Then the proofs of these statement is straightforward computations.

Proof.

(a) Express $\tr(AB^{\trans})$ in terms of the entries of $A$ and $B$.

Here we use the following notation for an entry of a matrix: the $(i, j)$-entry of a matrix $C$ is denoted by $(C)_{i,j}$.

Then the $(i,j)$-entry of $AB^{\trans}$ is $(AB^{\trans})_{ij}=\sum_{k=1}^n a_{ik}b_{jk}$.
Thus we have
\[\tr(AB^{\trans})=\sum_{l=1}^n (AB^{\trans})_{ll}=\sum_{l=1}^n \sum_{k=1}^n a_{lk}b_{lk}.\]

(b) Show that $\tr(AA^{\trans})$ is the sum of the square of the entries of $A$

By the formula obtained in part (a), we have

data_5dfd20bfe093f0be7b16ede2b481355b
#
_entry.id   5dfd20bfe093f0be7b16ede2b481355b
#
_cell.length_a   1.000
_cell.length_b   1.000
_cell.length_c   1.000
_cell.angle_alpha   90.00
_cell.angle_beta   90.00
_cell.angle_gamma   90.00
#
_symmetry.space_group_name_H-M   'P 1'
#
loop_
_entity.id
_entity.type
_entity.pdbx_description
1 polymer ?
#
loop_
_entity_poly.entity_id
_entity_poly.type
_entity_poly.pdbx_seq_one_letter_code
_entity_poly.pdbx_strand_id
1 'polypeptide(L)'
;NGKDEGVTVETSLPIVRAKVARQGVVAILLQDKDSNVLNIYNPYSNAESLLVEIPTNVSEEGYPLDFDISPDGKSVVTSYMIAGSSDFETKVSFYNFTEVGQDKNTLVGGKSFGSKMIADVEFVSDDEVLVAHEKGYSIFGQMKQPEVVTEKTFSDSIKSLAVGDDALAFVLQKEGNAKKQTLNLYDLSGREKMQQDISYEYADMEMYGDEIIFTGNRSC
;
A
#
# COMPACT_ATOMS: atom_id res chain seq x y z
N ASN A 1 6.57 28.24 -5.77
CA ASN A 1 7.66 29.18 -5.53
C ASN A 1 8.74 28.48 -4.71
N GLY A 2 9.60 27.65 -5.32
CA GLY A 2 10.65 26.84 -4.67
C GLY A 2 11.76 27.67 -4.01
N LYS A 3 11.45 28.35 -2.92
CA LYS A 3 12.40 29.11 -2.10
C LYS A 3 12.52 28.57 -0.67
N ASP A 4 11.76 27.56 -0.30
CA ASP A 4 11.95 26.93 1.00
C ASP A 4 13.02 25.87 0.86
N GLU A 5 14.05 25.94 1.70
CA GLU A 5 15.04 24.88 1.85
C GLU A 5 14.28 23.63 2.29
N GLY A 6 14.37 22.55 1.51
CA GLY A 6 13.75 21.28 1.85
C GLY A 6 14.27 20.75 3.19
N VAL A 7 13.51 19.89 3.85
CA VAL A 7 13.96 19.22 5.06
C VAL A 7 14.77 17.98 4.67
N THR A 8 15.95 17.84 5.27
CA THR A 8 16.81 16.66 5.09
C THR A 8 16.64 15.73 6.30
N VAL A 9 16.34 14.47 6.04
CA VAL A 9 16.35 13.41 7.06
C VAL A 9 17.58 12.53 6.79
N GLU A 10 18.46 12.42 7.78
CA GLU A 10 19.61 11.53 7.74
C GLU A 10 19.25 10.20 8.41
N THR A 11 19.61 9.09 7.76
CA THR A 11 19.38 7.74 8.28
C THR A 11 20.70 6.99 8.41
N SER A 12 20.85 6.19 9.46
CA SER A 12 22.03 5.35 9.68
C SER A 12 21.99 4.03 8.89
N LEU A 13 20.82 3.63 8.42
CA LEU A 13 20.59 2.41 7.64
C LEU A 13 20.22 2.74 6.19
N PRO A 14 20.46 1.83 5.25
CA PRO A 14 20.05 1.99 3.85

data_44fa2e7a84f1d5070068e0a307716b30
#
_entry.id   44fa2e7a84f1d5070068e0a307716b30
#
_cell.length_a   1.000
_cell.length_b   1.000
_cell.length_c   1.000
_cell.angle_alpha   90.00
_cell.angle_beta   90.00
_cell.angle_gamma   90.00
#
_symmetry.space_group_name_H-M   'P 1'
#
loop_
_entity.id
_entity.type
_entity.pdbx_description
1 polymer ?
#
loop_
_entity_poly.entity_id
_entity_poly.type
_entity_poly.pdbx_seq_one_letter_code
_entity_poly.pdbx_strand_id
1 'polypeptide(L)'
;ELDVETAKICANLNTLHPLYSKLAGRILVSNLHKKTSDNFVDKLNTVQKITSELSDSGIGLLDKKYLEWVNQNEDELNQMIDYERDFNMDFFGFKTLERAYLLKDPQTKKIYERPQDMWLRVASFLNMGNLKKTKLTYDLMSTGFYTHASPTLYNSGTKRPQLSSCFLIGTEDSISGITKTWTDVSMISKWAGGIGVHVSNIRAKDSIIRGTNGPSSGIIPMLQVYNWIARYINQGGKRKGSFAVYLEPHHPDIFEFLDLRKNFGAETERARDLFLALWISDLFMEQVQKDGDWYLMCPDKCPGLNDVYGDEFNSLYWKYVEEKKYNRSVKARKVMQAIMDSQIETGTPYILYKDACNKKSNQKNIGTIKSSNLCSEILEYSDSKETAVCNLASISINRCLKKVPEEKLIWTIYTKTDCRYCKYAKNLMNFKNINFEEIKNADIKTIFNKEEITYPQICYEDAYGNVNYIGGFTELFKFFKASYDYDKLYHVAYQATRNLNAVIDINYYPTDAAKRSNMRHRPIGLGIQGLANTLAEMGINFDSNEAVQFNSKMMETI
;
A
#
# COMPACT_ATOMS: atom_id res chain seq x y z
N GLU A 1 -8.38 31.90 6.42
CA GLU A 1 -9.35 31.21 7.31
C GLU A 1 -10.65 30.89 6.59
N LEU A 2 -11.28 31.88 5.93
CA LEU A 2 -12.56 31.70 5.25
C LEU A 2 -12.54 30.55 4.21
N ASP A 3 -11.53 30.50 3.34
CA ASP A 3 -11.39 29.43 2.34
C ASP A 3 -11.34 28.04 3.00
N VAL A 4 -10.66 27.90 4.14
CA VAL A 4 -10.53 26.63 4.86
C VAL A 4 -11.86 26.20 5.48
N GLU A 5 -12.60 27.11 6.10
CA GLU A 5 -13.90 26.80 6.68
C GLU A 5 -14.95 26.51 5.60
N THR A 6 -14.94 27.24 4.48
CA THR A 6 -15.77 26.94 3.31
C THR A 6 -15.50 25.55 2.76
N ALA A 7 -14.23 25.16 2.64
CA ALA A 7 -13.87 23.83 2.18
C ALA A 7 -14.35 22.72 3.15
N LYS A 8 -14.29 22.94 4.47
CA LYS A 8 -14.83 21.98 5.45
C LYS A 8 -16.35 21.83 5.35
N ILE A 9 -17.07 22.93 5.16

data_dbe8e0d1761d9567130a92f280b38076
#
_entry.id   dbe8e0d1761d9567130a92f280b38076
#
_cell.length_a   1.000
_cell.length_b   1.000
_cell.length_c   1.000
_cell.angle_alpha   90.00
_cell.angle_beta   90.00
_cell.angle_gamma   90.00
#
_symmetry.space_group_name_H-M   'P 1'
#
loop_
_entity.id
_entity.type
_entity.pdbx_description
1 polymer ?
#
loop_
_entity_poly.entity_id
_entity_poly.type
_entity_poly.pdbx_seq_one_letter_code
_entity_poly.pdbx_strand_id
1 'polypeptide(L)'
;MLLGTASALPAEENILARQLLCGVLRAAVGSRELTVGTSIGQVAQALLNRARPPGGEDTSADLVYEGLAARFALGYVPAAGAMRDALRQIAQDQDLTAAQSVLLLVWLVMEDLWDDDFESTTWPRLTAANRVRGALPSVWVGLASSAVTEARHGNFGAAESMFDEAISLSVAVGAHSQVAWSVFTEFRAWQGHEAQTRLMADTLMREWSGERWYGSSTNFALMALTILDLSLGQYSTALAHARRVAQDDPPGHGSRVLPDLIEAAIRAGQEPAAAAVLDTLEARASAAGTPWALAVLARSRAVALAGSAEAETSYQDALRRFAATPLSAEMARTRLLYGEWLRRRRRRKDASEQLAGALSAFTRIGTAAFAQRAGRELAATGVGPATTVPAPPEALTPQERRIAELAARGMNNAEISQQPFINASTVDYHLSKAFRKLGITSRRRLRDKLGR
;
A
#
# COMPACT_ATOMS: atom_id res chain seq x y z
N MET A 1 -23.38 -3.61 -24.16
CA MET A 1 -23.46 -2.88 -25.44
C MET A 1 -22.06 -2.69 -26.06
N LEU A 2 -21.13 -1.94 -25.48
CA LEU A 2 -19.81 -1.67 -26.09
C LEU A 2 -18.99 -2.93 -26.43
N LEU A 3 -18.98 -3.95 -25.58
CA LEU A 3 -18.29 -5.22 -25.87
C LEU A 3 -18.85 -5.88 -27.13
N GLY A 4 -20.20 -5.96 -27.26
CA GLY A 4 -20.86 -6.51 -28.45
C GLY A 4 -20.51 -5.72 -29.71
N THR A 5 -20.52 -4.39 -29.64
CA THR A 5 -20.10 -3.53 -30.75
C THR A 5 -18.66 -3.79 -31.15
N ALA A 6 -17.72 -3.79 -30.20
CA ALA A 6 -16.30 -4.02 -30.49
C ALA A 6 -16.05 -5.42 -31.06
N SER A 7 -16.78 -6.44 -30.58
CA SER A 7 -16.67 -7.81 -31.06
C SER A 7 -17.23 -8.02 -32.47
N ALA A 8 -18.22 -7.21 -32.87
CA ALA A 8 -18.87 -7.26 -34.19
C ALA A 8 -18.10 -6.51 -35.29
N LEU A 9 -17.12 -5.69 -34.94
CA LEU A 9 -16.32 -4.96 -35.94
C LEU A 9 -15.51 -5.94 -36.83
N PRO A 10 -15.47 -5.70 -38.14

\[ \tr(AA^{\trans})=\sum_{l=1}^n \sum_{k=1}^n a_{lk}^2.\]
This is the sum of the squares of entries of $A$.

(c) Show that if $A$ is nonzero symmetric matrix, then $\tr(A^2)>0$.

Since $A$ is a symmetric matrix, we have $A^{\trans}=A$.
Thus by the result of part (b), we have

\[ \tr(A^2)=\tr(AA^{\trans})=\sum_{l=1}^n \sum_{k=1}^n a_{lk}^2>0.\]
The last sum is strictly positive since $A$ is not the zero matrix, there is a nonzero entry of $A$ (and of course the square of a real number is nonnegative).

Comment.

The results we proved in this article can be extended to complex matrices, matrices with complex number entries.
In this case, the condition in (c) that $A$ is symmetric is replaced by the condition that $A$ is a hermitian matrix.

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